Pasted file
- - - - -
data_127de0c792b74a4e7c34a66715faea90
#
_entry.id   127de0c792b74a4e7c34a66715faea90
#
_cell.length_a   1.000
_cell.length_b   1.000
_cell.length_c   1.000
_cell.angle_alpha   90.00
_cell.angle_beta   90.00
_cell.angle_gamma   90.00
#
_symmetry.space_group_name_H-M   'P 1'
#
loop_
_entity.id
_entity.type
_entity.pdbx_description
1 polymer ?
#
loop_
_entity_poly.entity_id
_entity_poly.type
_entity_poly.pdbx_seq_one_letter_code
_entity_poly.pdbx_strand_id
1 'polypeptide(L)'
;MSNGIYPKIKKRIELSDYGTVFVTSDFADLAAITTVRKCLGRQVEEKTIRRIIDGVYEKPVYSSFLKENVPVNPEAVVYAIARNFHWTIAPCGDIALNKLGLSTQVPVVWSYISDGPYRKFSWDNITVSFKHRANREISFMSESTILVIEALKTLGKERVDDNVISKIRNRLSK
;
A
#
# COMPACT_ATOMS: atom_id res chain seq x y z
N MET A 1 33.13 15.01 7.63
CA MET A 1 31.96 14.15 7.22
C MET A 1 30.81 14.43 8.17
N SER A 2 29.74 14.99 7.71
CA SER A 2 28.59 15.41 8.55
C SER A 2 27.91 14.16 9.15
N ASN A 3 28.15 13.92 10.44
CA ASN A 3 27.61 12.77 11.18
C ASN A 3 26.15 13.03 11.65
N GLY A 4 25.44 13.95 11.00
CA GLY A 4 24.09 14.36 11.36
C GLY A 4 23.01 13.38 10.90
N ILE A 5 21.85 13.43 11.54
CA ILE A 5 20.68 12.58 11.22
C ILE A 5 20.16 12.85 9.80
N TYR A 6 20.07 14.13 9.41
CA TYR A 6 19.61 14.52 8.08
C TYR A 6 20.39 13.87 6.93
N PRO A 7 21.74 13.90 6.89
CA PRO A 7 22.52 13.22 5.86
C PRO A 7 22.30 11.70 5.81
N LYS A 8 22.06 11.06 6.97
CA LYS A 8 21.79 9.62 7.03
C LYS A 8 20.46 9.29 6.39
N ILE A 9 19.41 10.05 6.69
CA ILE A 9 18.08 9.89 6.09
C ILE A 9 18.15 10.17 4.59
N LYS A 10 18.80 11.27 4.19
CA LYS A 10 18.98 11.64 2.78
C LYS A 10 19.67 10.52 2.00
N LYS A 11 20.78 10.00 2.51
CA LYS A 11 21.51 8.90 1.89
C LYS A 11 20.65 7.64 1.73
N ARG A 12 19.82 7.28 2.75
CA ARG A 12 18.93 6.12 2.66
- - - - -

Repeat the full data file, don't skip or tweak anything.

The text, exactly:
data_127de0c792b74a4e7c34a66715faea90
#
_entry.id   127de0c792b74a4e7c34a66715faea90
#
_cell.length_a   1.000
_cell.length_b   1.000
_cell.length_c   1.000
_cell.angle_alpha   90.00
_cell.angle_beta   90.00
_cell.angle_gamma   90.00
#
_symmetry.space_group_name_H-M   'P 1'
#
loop_
_entity.id
_entity.type
_entity.pdbx_description
1 polymer ?
#
loop_
_entity_poly.entity_id
_entity_poly.type
_entity_poly.pdbx_seq_one_letter_code
_entity_poly.pdbx_strand_id
1 'polypeptide(L)'
;MSNGIYPKIKKRIELSDYGTVFVTSDFADLAAITTVRKCLGRQVEEKTIRRIIDGVYEKPVYSSFLKENVPVNPEAVVYAIARNFHWTIAPCGDIALNKLGLSTQVPVVWSYISDGPYRKFSWDNITVSFKHRANREISFMSESTILVIEALKTLGKERVDDNVISKIRNRLSK
;
A
#
# COMPACT_ATOMS: atom_id res chain seq x y z
N MET A 1 33.13 15.01 7.63
CA MET A 1 31.96 14.15 7.22
C MET A 1 30.81 14.43 8.17
N SER A 2 29.74 14.99 7.71
CA SER A 2 28.59 15.41 8.55
C SER A 2 27.91 14.16 9.15
N ASN A 3 28.15 13.92 10.44
CA ASN A 3 27.61 12.77 11.18
C ASN A 3 26.15 13.03 11.65
N GLY A 4 25.44 13.95 11.00
CA GLY A 4 24.09 14.36 11.36
C GLY A 4 23.01 13.38 10.90
N ILE A 5 21.85 13.43 11.54
CA ILE A 5 20.68 12.58 11.22
C ILE A 5 20.16 12.85 9.80
N TYR A 6 20.07 14.13 9.41
CA TYR A 6 19.61 14.52 8.08
C TYR A 6 20.39 13.87 6.93
N PRO A 7 21.74 13.90 6.89
CA PRO A 7 22.52 13.22 5.86
C PRO A 7 22.30 11.70 5.81
N LYS A 8 22.06 11.06 6.97
CA LYS A 8 21.79 9.62 7.03
C LYS A 8 20.46 9.29 6.39
N ILE A 9 19.41 10.05 6.69
CA ILE A 9 18.08 9.89 6.09
C ILE A 9 18.15 10.17 4.59
N LYS A 10 18.80 11.27 4.19
CA LYS A 10 18.98 11.64 2.78
C LYS A 10 19.67 10.52 2.00
N LYS A 11 20.78 10.00 2.51
CA LYS A 11 21.51 8.90 1.89
C LYS A 11 20.65 7.64 1.73
N ARG A 12 19.82 7.28 2.75
CA ARG A 12 18.93 6.12 2.66